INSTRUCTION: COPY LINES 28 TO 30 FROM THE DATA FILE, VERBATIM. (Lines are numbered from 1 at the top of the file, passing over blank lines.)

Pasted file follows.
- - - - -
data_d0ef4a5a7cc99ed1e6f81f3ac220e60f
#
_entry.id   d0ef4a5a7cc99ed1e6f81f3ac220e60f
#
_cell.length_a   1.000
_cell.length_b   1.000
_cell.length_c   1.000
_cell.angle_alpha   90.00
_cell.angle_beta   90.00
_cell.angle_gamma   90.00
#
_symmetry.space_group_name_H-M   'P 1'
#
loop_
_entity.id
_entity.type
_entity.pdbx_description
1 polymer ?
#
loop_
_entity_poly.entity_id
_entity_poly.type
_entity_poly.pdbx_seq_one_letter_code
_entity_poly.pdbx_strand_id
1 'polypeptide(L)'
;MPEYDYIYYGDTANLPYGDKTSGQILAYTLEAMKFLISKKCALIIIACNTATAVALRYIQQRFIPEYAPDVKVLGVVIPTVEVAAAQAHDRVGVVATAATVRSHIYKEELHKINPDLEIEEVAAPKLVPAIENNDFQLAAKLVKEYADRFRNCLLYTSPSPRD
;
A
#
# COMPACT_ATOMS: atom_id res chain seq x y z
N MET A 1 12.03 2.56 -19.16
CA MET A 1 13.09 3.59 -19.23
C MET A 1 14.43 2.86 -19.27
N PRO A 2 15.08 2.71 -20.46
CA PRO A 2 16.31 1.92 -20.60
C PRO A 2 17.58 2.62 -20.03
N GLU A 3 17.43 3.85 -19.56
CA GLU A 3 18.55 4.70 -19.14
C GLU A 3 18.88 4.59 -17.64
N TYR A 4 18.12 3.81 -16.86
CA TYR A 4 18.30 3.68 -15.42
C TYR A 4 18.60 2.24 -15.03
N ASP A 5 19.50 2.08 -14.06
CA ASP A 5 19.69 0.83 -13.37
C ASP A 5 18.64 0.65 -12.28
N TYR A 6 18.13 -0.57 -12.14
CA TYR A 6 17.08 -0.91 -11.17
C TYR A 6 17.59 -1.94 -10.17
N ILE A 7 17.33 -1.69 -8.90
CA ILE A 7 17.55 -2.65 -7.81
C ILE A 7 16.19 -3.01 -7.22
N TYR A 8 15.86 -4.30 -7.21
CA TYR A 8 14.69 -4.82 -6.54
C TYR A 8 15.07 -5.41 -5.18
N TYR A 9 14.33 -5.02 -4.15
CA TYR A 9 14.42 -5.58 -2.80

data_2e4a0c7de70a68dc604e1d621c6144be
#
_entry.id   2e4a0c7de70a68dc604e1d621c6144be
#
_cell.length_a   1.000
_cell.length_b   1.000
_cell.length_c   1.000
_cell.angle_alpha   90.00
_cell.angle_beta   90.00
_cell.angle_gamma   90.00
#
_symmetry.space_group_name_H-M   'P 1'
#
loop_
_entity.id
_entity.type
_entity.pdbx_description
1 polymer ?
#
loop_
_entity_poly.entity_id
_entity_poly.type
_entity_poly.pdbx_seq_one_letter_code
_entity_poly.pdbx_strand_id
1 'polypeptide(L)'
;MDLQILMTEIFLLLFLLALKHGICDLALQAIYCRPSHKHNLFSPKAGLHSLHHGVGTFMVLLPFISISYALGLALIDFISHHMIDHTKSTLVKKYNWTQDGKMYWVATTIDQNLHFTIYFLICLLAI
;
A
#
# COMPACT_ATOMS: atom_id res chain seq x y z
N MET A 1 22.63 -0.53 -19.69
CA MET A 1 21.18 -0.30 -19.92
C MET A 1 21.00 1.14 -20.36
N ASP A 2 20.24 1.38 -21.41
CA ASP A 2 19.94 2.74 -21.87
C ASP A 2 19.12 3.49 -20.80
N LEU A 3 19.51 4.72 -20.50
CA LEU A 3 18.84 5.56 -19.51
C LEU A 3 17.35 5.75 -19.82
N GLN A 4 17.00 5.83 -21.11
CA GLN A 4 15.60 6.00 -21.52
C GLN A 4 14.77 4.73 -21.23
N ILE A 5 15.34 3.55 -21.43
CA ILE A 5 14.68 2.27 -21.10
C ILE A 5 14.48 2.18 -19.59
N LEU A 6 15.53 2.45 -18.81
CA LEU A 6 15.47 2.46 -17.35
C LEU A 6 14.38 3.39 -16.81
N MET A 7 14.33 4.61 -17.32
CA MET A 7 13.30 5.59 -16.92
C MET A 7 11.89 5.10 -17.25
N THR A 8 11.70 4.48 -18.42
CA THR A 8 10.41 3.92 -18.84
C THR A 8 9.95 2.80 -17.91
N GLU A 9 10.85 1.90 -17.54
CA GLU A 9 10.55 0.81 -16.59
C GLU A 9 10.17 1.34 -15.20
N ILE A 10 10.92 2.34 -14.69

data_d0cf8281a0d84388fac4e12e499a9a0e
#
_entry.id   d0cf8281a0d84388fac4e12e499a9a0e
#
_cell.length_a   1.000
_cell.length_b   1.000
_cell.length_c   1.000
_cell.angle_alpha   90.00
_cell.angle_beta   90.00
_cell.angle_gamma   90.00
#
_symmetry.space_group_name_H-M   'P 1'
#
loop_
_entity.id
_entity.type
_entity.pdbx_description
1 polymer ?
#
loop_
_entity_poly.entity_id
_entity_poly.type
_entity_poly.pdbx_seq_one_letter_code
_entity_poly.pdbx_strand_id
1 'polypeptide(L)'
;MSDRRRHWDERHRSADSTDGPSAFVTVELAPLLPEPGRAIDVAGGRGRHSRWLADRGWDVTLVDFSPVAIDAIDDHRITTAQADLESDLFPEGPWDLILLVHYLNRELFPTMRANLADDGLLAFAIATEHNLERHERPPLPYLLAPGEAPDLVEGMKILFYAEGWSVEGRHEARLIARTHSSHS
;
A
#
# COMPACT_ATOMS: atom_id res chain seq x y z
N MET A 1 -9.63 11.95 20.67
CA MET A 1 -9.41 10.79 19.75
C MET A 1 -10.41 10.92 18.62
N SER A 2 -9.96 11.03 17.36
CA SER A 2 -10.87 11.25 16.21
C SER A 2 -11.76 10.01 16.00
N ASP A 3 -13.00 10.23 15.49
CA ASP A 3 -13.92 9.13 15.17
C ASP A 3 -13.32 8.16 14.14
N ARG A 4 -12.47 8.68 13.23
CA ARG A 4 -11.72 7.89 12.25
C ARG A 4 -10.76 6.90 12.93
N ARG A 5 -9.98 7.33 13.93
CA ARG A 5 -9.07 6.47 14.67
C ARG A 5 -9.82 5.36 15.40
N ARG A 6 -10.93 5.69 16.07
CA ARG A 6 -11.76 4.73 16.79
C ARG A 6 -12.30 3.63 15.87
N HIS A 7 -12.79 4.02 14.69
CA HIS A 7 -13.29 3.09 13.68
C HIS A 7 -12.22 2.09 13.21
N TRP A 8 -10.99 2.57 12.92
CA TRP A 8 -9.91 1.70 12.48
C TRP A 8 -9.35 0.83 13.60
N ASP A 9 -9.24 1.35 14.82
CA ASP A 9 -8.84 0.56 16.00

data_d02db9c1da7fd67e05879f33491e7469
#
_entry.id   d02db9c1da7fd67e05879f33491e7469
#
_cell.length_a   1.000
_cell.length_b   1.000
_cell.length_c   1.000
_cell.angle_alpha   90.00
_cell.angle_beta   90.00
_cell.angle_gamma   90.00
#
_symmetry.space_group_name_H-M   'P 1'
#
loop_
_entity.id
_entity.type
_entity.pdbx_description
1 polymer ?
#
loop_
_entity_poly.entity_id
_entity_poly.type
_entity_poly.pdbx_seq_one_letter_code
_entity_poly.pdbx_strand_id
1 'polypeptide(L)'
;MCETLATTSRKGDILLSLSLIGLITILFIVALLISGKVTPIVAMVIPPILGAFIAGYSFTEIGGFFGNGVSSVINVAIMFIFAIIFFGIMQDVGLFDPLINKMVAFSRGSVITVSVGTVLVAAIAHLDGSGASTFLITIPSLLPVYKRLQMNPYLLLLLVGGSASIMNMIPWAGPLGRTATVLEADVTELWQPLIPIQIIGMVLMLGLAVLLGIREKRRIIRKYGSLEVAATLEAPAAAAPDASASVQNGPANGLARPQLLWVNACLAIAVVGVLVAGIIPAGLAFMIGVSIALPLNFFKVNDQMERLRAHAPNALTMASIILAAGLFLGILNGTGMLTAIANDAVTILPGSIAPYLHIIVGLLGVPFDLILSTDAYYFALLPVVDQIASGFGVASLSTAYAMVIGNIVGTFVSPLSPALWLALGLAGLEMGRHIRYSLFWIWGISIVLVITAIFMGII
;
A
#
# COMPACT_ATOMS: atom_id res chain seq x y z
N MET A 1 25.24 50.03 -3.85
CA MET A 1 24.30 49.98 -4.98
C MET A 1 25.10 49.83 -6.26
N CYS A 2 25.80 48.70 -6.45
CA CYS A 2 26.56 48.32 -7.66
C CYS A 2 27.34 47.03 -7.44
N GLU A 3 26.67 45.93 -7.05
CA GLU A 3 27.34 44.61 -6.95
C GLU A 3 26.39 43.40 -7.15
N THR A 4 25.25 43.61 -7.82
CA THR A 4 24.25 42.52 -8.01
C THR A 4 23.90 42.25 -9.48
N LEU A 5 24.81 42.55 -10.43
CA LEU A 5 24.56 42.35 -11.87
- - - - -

A
#
# COMPACT_ATOMS: atom_id res chain seq x y z